Time will tell what the impacts will be, but if history provides any clues, the protestors marching valiantly in the streets, demanding justice and democracy, may yet be disappointed.
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It certainly is in some places, but those don't tend to be on the U.S. side. In fact, El Paso, Texas and San Diego, California are the two safest cities in the country, according to Congressional Quarterly. While Arizona Gov. Jan Brewer has repeatedly said the border in her state is dangerous, crime statistics reported by USA Today and The Huffington Post show that violent crime has dropped along the U.S.-Mexico border in Arizona, as well as California, New Mexico and Texas.
That’s not the assessment of the U.S. government. The Mexico section of the most recent State Department's Country Reports on Terrorism reads: No known international terrorist organization had an operational presence in Mexico and no terrorist group targeted U.S. citizens in or from Mexican territory. There was no evidence of ties between Mexican criminal organizations and terrorist groups, nor that the criminal organizations had political or territorial control, aside from seeking to protect and expand the impunity with which they conduct their criminal activity. H/T: Washington Office on Latin America.
Depends on how you define "secure." By practically all measurements, the border is at its most secure point in recent history. There's more than 20,000 Border Patrol agents stationed along the border now -- about double the number since 2004. Apprehensions along the border, one of the most reliable measures of illegal entry, are at their lowest level in 40 years. But politicians have yet to agree on how to define what "secure" will mean for legal purposes.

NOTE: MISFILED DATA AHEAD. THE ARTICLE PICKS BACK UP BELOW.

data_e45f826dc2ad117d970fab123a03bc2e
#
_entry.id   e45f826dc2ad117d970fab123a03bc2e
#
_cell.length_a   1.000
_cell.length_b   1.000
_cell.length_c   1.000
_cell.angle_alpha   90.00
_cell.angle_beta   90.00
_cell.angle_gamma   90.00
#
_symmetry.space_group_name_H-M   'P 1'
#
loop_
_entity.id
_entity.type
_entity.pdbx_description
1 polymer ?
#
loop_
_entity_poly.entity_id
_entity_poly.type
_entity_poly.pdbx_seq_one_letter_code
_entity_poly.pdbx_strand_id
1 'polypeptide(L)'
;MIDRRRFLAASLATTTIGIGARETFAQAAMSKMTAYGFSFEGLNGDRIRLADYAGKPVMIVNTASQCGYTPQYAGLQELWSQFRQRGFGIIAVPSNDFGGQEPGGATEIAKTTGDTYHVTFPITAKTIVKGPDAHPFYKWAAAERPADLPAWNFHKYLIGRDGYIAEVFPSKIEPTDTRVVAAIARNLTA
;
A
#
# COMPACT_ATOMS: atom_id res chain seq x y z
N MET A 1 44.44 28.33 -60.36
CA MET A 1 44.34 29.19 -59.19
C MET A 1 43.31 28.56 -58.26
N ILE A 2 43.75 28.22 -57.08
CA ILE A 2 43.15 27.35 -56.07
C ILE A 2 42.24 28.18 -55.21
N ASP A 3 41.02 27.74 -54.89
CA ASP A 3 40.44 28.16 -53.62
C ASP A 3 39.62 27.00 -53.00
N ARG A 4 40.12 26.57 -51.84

Not so. In fact, it's one of the biggest gripes immigration activists have with him. While Obama has exempted many people who came to the United States as children from deportation, he has also set records, deporting over 400,000 people last fiscal year and removing more migrants in one term than George W. Bush did in two.
Again, depends on who you ask. The $18 billion the federal government spent on border enforcement in the 2012 fiscal year was more than it spent on than on other law enforcement agencies combined, according to the Migration Policy Institute -- about 15 times more than it did in the mid-1980s. Is that enough, especially in a context in which illegal immigration stands at net zero? If, not, what is?
Nope. For all the talk from outraged politicians, you'd think that immigration along the U.S.-Mexico border remains at historically high levels. In fact, illegal immigration from Mexico has dropped to net zero or less, according to the Pew Hispanic Center.